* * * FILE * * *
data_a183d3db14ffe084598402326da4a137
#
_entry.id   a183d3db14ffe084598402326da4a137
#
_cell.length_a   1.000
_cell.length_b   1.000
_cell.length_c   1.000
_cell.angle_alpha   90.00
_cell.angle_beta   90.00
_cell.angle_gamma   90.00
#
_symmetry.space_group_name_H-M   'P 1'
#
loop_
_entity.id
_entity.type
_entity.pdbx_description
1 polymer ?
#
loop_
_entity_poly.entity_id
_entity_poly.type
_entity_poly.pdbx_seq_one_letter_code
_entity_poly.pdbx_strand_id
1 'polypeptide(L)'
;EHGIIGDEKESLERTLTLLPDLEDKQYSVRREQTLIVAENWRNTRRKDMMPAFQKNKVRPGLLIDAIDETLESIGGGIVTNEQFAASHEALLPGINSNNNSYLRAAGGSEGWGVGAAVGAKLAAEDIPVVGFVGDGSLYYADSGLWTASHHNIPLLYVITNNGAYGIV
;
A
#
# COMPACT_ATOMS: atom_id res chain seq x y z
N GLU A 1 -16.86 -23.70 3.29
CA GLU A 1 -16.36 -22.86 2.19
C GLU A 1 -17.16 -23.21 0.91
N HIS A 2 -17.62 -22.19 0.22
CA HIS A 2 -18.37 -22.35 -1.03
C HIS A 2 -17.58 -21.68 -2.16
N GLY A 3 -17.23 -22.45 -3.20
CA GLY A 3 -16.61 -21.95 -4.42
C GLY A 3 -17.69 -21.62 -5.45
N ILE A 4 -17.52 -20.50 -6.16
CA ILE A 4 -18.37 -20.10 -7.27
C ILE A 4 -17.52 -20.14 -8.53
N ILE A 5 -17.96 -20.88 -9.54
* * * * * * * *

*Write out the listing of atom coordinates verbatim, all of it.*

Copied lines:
data_a183d3db14ffe084598402326da4a137
#
_entry.id   a183d3db14ffe084598402326da4a137
#
_cell.length_a   1.000
_cell.length_b   1.000
_cell.length_c   1.000
_cell.angle_alpha   90.00
_cell.angle_beta   90.00
_cell.angle_gamma   90.00
#
_symmetry.space_group_name_H-M   'P 1'
#
loop_
_entity.id
_entity.type
_entity.pdbx_description
1 polymer ?
#
loop_
_entity_poly.entity_id
_entity_poly.type
_entity_poly.pdbx_seq_one_letter_code
_entity_poly.pdbx_strand_id
1 'polypeptide(L)'
;EHGIIGDEKESLERTLTLLPDLEDKQYSVRREQTLIVAENWRNTRRKDMMPAFQKNKVRPGLLIDAIDETLESIGGGIVTNEQFAASHEALLPGINSNNNSYLRAAGGSEGWGVGAAVGAKLAAEDIPVVGFVGDGSLYYADSGLWTASHHNIPLLYVITNNGAYGIV
;
A
#
# COMPACT_ATOMS: atom_id res chain seq x y z
N GLU A 1 -16.86 -23.70 3.29
CA GLU A 1 -16.36 -22.86 2.19
C GLU A 1 -17.16 -23.21 0.91
N HIS A 2 -17.62 -22.19 0.22
CA HIS A 2 -18.37 -22.35 -1.03
C HIS A 2 -17.58 -21.68 -2.16
N GLY A 3 -17.23 -22.45 -3.20
CA GLY A 3 -16.61 -21.95 -4.42
C GLY A 3 -17.69 -21.62 -5.45
N ILE A 4 -17.52 -20.50 -6.16
CA ILE A 4 -18.37 -20.10 -7.27
C ILE A 4 -17.52 -20.14 -8.53
N ILE A 5 -17.96 -20.88 -9.54